Evolution appears to produce lethal numbers of sociopaths and agent provocateurs. It isn't as though discrediting McCarthy yesterday or the future fall of Stone and Trump will have stopped evil-doings for good; it's only for now. (Why are these opponents always among us? Could it be we lose our edge, our survival instincts, without mountains to climb and opposition to thwart?)

Here I reference relevant research published by (full disclosure) a relative of mine, Peter Liberman, in his book Does Conquest Pay?, Princeton University Press, 1996. In it Liberman measures the ability of invaders to extract yield/gain from the exploitation of occupied countries; he uses economic measures of GDP in a number of modern world conflicts to prove his thesis that in the short term, ruthless conquerers extract gains that exceed cost. But the returns do not last.

Once good minds mobilize their resources, the jig is up, as in the Allies eventual defeat of the Nazis. Liberman's answer to Does Conquest Pay? is 'yes', in the short term, 'no' in the long. (The present-day rollback of the ISIS state in the works.) Large scale conflicts driven by dictatorial regimes started somewhere and we have a 'starter' situation now -- a paranoid liar in the White House propped up by agent provocateurs whom we must overcome.

Roger Stone thinks we are now living in the age of Stone and that his brand of politics is now mainstream. A reflection of the liar's bad judgment is that Stone's favorite horseflesh is least able to govern. But for now the Trumpers have the field until we get up a campaign to unseat him. And Stone has already been down as often as up, which speaks to the self-destructiveness of liars and agent provocateurs. (See 1996 scandal below.)

We are flailing at how to deal with this presidency. In this early phase we are responding with logic and ineffective outrage. Some Republicans have turned the genteel Grand Old Party into the party of dirty tricks, (Variety writer Owen Gleiberman calls the current GOP a 'slash and burn cult') while Democrats have been too disbelieving or too unwilling to develop effective opposition. How can we do this?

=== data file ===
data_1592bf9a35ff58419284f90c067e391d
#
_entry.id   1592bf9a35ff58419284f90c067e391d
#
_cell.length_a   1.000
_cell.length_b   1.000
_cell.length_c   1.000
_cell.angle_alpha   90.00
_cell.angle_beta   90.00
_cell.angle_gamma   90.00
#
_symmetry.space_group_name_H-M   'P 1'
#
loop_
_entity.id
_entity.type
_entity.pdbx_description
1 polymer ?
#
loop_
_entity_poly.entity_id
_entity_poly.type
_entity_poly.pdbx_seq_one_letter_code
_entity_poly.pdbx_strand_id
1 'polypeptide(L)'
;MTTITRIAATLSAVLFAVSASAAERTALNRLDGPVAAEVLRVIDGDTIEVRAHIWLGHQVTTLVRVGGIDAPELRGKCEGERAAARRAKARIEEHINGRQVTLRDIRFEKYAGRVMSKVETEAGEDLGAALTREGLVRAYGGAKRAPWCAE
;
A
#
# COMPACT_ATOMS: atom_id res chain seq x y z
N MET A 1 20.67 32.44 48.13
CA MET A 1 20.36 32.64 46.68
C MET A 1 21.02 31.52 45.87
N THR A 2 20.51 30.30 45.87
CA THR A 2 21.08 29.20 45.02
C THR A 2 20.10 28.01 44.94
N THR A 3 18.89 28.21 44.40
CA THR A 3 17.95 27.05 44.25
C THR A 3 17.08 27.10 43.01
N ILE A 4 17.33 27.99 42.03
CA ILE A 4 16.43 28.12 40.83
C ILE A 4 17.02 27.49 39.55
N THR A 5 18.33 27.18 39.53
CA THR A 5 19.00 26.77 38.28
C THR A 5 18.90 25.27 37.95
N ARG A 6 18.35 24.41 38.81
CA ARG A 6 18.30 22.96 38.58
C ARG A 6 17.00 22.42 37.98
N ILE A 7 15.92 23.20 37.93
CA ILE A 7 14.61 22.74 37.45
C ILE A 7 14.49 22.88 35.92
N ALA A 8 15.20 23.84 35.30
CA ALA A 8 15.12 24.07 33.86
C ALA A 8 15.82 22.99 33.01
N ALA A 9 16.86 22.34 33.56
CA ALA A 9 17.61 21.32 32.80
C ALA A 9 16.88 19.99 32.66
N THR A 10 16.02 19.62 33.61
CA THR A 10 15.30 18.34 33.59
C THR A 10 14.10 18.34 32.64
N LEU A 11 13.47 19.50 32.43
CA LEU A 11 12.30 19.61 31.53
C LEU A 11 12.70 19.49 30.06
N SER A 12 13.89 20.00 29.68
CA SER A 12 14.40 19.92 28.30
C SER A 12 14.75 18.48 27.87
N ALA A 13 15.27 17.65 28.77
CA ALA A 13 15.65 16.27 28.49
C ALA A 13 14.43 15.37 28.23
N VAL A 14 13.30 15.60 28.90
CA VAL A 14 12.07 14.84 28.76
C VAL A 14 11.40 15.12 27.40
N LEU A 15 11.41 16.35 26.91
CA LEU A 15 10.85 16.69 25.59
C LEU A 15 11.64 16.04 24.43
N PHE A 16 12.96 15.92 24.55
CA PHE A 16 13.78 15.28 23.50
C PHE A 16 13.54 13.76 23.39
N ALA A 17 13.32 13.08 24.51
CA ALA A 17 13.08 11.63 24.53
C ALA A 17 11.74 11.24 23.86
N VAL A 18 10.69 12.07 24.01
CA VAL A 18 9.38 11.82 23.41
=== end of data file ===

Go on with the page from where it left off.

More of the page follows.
Both Bill Clinton and Barack Obama won with effective knock-back of incoming fire. Obama's team lobbied news outlets not to run lies. It may be that Democrats can toughen up and use very direct advertising in fighting lies with truth. Take the 'RAPE' T-shirt below on Stone. How about using an image of Trump and putting 'LIAR' or 'LIES' under it?

John Kerry was unresponsive to the Swift-boat attacks on his exemplary military career and Hillary Clinton's campaign needed repetitive, memorable memes to counter lies. How about the use of single words/phrases on Trump posters: CROOKED, MALIGNANT NARCISSIST, FRAUD. Run them over and over until LIAR Trump, FRAUD Trump (etc.) seep into muscle memory. It takes something like 16 exposures for a piece of information to sink in. Trump famously drills down with verbal repetition to slur his opponents -- 'little Marco', 'crooked Hillary'. In addition to simple memes, information ads are needed to contrast the policy effects on ordinary Americans proposed by the Right and the Left. And that is just advertising (a Republican PAC is already running ads to discredit former FBI Director, James Comey); also, Howard Dean-style 50-state ground strategies including the countering of voter-suppression are needed.
Other suggestions?